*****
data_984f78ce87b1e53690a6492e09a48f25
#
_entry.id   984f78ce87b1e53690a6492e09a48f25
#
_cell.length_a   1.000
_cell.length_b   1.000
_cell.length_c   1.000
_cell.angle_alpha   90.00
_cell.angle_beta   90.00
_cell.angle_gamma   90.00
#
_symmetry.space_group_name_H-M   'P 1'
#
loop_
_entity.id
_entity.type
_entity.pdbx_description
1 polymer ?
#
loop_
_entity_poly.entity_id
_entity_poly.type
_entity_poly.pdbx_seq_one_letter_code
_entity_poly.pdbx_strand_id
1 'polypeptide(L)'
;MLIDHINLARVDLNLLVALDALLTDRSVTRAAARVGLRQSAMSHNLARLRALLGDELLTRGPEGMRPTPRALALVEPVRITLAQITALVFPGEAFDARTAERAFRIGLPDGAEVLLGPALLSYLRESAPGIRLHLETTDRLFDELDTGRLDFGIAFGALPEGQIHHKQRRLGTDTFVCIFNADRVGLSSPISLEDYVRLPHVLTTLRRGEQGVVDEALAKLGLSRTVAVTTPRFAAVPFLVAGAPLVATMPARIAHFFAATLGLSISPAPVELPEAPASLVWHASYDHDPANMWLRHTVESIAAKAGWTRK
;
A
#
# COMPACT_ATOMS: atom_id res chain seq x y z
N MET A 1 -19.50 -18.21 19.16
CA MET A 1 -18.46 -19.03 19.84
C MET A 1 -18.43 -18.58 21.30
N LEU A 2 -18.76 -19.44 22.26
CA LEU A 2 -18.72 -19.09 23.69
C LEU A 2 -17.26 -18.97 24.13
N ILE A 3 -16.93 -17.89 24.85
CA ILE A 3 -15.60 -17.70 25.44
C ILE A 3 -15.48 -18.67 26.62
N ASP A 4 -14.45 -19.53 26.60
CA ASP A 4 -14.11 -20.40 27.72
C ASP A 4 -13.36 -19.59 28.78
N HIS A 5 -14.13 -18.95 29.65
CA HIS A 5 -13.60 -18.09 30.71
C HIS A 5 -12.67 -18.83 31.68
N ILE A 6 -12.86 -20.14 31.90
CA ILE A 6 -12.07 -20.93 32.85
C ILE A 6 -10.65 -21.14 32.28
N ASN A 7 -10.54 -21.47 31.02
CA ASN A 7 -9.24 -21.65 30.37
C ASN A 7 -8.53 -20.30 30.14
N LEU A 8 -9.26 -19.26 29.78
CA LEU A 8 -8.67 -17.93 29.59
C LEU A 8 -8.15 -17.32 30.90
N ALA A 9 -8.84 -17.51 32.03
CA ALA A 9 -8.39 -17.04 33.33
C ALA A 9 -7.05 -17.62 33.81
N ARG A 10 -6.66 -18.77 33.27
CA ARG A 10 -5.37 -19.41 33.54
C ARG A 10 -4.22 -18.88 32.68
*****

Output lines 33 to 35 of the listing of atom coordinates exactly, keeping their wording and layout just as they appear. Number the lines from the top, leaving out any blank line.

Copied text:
C MET A 1 -18.43 -18.58 21.30
N LEU A 2 -18.76 -19.44 22.26
CA LEU A 2 -18.72 -19.09 23.69